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Building a Scalable Event Service with Cassandra: Design to Code

Building a Scalable Event Service with Cassandra: Design to Code

Cassandra Summit Europe 2014

Tareq Abedrabbo

December 04, 2014
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  1. Building a Scalable Event
    Service with Cassandra
    Design to Code
    David Borsos & Tareq Abedrabbo
    Cassandra Summit Europe 2014

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  2. About Us
    David Borsos
    Senior Consultant at
    OpenCredo
    Tareq Abedrabbo
    CTO at OpenCredo

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  3. This talk is about…
    ‣ What we built
    ‣ Why we built it
    ‣ How we built it

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  4. Project background

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  5. • High street retailer
    • Microservices, event-driven architecture
    • Java, Cassandra, Cloud Foundry, RabbitMQ

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  6. Why do we need an
    event service?

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  7. ✓ Capture millions of platform and business events
    ✓ Trigger downstream processes asynchronously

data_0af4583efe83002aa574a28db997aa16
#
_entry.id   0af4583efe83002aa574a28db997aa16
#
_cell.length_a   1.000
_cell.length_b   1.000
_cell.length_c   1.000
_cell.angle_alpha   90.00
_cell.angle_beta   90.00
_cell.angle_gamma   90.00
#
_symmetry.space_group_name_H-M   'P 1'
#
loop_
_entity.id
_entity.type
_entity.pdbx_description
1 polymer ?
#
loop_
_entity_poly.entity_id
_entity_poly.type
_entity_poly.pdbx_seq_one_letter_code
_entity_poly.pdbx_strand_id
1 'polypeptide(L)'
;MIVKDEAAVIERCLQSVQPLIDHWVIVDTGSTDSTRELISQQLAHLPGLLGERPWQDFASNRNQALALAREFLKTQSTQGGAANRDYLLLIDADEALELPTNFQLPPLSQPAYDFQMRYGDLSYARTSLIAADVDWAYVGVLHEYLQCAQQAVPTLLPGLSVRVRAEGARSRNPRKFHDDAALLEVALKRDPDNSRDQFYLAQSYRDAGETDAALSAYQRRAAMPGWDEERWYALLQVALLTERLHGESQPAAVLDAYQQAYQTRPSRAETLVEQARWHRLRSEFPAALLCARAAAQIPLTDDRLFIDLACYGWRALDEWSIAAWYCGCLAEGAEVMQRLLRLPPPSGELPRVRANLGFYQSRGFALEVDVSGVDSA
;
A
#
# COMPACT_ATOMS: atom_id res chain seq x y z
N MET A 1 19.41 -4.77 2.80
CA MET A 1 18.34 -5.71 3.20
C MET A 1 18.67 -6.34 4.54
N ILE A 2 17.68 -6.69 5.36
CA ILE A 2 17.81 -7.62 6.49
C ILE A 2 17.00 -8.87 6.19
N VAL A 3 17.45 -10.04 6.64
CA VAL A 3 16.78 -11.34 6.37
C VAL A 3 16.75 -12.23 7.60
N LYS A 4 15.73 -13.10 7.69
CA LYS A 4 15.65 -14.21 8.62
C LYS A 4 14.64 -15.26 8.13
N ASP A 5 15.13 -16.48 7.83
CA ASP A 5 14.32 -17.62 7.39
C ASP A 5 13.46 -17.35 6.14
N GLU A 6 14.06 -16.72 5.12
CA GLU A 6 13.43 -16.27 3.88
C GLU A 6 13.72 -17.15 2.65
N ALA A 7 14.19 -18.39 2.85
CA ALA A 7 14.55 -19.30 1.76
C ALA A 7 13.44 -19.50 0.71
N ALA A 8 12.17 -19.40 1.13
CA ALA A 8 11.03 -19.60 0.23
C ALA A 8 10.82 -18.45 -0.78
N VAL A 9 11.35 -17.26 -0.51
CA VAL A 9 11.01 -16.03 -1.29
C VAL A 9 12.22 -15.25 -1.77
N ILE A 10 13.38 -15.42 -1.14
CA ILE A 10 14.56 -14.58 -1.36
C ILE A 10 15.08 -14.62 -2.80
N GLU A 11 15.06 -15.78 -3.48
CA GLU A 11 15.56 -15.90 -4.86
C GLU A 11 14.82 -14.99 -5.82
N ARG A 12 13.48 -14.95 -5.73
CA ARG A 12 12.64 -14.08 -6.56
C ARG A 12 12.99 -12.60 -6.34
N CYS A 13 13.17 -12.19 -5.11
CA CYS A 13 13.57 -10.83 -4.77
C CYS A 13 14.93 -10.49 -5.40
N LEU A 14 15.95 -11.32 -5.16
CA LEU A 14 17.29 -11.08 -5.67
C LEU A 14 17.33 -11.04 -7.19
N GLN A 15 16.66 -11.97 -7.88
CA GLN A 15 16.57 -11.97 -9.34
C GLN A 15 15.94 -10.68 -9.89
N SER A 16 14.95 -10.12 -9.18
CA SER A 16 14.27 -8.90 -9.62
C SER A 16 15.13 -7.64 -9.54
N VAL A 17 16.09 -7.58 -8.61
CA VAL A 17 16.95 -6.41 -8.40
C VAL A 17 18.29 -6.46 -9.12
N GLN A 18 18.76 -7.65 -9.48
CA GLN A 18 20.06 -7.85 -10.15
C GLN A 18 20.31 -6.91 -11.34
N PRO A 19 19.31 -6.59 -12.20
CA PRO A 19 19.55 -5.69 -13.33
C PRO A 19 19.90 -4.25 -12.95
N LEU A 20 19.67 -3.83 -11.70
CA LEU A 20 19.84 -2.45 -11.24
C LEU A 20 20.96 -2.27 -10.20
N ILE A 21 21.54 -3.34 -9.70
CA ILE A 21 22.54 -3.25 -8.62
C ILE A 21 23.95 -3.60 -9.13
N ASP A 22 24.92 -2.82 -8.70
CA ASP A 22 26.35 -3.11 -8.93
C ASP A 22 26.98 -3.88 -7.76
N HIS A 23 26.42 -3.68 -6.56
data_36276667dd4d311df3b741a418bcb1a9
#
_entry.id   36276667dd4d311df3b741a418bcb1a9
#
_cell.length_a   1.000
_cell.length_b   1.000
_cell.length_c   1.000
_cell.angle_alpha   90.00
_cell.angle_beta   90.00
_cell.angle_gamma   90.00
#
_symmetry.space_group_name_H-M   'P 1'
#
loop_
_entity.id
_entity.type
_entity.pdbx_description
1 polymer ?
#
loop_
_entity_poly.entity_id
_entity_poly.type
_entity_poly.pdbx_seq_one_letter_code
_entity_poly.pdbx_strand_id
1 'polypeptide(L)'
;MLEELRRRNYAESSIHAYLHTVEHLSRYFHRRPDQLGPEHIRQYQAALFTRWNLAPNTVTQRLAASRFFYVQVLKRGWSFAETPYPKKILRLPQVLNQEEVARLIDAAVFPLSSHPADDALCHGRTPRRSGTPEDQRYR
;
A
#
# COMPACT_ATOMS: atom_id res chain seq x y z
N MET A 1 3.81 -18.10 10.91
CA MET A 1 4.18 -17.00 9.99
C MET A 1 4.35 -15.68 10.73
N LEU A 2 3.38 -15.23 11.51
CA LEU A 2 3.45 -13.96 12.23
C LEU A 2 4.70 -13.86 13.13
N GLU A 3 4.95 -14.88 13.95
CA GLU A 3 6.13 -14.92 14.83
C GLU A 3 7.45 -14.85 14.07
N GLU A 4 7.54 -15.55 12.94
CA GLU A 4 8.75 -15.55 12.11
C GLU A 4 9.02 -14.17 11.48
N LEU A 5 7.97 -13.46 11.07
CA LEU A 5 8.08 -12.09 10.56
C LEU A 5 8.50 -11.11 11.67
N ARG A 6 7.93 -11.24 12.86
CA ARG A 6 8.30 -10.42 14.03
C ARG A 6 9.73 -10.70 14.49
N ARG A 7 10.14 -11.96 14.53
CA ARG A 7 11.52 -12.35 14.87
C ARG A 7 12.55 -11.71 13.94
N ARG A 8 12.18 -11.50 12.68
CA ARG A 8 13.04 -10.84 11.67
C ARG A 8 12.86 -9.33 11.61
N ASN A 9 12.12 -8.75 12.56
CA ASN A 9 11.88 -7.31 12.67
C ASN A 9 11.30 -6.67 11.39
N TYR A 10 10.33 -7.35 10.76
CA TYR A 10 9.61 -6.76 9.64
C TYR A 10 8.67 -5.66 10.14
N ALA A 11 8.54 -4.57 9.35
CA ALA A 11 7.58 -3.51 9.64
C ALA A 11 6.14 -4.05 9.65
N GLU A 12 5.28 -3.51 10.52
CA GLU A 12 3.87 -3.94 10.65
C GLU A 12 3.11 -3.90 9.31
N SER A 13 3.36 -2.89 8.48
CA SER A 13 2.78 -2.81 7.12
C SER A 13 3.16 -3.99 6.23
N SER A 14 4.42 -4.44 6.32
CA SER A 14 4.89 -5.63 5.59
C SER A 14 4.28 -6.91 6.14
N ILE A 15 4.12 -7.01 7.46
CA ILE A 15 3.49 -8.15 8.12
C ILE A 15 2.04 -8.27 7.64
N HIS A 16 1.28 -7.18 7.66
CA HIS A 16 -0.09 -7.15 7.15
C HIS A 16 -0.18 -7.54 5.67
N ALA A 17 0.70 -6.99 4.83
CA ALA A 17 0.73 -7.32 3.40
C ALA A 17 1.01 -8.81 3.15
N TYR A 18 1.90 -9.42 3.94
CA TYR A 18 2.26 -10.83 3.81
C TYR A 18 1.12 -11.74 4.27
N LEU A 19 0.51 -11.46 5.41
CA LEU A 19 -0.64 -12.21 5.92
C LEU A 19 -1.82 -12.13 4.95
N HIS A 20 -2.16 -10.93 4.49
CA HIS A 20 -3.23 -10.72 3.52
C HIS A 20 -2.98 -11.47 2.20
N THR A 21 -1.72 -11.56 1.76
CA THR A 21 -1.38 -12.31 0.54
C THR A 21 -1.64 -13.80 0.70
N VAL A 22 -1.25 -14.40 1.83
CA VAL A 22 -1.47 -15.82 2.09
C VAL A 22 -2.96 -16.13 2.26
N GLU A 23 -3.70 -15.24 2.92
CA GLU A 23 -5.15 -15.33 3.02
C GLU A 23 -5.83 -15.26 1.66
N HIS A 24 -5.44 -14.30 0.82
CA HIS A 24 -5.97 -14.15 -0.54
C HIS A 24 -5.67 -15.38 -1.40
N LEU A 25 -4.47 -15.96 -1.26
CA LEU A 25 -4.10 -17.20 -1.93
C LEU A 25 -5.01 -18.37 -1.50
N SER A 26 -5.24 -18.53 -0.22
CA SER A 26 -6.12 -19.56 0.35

✓ Customise standard processes in a non-intrusive way
    ✓ Provide a system-wide transaction log
    ✓ Analytics
    ✓ Auditing
    ✓ System testing

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  8. However…
    - Ambiguous requirements
    - New paradigm and emerging architecture
    - We need to look at the problem as a whole
    - We need to avoid building useless features
    - We need to avoid accumulating technical debt

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  9. Design principles

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  10. Design for a distributed
    system

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  11. What is an event?

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  12. • A simple event is an opaque value, typically a time
    series item
    • meter reading
    • A structured event can have an arbitrarily complex
    structure that can evolve over time
    • user registration event

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  13. Simplify the data
    model

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  14. Evolution of Event
    • Payload and meta-data as simple collections of
    key/value
    • The type is persisted with each event
    • to make events readable
    • to avoid managing schemas

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  15. What does the event
    store look like?

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  16. An event store should be
    - Simple request/response paradigm with clear
    guarantees
    - Accessible, ideally even from legacy services
    - Ability to query for events

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  17. Event Store
    ☛ Event Service

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  18. Resource-driven
    Design

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  19. Event service API,
    version 1: store and read
    an event